European Commission - 7th Framework Programme European Museums and Libraries in/of the age of migrations last updated: February 2015

Collecting and Collections in Times of War or Political and Social Change

3-6 December 2014

Celje, Slovenia | Celjski Dom

The 2014 annual conference of COMCOL will be held from 3-6 December in Celje, in Slovenia. The theme of the conference will be: Collecting and collections in times of war or political and social change.
The aim of COMCOL is to discuss the theory, practice and ethics of collection development. One of the issues is the social context of collection development, in particular the impact of prevailing ideologies. The 2014 annual conference is the last of a series of three conferences in which COMCOL explores this issue from different perspectives. In 2012 (Cape Town) they discussed how the concept of utopia influenced (and influences) the forming of collections. In 2013 (Rio de Janeiro) they discussed the re-interpretation of older collections, focusing on exhibitions as a medium for re-interpretation. In 2014 the organising committee would like to explore the triangular relationship between ideology, the institutional mission and collection profile. In particular we would like to explore how museum missions are influenced by changes in political ideologies and regimes, and to what extent collection profiles are adapted to the new missions.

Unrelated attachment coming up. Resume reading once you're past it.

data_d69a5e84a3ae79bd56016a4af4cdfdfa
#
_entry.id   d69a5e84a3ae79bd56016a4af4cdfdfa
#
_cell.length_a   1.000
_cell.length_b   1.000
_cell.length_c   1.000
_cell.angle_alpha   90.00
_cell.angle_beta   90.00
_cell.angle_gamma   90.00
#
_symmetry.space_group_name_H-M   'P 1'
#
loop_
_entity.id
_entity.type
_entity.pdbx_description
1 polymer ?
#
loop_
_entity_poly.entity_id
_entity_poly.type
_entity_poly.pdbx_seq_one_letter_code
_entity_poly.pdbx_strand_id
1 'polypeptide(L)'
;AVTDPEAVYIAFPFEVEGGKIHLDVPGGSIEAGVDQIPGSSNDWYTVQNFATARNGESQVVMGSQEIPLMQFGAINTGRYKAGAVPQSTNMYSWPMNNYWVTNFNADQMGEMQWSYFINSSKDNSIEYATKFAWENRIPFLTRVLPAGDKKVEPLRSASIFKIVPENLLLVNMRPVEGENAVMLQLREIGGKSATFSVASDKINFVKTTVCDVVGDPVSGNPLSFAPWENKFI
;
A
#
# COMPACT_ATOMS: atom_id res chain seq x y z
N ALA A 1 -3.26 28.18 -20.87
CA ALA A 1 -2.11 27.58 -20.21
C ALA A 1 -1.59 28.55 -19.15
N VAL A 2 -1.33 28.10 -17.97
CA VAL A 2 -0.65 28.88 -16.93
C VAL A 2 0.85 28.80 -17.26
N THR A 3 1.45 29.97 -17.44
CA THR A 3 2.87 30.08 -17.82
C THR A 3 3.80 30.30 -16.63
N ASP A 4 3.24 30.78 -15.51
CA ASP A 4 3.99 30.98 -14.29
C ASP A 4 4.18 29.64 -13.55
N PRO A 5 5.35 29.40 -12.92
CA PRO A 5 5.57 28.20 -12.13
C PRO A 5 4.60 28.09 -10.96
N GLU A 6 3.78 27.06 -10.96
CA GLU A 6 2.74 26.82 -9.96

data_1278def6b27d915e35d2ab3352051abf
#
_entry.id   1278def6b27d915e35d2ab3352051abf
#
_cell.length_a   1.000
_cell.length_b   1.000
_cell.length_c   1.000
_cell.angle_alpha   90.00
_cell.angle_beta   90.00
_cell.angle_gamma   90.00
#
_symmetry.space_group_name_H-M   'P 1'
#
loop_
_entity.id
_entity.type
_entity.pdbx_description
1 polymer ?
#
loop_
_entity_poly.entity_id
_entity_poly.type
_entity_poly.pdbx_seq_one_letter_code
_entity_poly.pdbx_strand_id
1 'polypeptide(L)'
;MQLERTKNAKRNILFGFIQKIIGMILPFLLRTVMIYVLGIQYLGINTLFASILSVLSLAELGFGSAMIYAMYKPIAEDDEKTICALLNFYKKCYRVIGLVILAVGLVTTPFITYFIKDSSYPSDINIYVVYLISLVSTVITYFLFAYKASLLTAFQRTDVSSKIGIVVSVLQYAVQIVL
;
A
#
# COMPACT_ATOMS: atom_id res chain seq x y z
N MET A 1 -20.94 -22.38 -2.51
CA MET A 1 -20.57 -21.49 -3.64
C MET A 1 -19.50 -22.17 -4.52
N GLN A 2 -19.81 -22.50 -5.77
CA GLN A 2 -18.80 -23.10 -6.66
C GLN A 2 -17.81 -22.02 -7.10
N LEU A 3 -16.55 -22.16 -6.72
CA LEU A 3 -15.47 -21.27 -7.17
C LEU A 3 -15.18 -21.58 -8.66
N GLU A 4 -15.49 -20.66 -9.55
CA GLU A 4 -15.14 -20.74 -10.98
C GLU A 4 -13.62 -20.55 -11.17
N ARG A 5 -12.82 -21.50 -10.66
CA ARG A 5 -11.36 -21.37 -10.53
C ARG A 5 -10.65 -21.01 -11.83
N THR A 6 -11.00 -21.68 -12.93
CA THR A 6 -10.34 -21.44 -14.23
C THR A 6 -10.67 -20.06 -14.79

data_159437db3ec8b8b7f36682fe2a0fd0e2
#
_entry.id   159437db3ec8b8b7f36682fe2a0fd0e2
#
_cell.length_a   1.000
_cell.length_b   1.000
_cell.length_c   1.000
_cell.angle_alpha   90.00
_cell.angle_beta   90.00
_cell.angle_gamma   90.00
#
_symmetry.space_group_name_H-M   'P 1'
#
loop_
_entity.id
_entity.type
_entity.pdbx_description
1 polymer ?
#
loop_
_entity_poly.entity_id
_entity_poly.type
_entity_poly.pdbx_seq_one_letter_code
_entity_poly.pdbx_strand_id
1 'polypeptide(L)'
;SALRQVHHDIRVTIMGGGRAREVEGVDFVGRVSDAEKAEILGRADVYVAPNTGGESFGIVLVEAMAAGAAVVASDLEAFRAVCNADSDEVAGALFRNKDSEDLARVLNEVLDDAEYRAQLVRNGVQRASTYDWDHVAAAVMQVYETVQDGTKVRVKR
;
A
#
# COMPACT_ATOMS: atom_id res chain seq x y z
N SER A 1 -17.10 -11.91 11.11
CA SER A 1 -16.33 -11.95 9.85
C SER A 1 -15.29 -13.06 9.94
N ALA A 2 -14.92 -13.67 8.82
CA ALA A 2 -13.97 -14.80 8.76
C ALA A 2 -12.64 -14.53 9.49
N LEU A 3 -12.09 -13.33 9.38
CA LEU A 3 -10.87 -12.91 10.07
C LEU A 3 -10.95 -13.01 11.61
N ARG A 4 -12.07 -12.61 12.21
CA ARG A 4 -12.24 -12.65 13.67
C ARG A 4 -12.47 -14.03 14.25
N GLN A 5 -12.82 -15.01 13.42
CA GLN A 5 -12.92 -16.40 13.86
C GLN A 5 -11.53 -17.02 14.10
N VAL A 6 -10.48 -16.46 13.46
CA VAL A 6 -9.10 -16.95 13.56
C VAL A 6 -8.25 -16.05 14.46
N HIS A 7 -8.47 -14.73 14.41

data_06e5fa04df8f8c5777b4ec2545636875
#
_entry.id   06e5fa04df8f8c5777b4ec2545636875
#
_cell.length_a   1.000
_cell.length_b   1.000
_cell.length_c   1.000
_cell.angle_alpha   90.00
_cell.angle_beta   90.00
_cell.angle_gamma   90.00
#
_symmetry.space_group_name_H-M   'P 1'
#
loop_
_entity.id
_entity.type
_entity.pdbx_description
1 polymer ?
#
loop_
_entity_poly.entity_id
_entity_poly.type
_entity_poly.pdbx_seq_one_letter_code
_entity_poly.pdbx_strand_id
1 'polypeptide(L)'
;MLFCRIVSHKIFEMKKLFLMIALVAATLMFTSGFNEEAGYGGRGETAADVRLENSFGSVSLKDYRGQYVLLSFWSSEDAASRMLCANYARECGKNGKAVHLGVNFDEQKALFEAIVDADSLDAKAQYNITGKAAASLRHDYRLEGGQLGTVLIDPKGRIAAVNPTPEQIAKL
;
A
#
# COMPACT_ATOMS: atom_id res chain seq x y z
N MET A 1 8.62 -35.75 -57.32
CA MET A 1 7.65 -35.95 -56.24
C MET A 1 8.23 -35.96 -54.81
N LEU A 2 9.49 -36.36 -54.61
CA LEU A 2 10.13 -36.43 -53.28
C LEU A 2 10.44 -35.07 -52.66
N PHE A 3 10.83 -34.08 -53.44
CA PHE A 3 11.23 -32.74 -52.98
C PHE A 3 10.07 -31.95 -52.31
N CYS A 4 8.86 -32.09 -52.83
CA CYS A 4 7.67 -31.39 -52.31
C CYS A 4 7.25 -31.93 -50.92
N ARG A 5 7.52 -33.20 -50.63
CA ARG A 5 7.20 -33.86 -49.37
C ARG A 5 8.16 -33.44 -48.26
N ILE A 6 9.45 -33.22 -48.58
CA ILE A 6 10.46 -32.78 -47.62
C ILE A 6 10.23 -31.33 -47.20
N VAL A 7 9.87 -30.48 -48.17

During the conference the focus will be on the theoretical views and different recent and contemporary examples. Since in recent decades significant regime changes have taken place in different parts of the world, we would like to ask participants to look at the impact of changing the ideological perspectives on the formation and development of collections. Furthermore, the conference takes place in the year in which the start of World War I is commemorated – a war that had a huge impact on the political developments in Central Europe and in other parts of the world. How did museum collections respond to the aftermath of the turmoil of war, and how are they being used in today’s commemorations?


» link to the Conference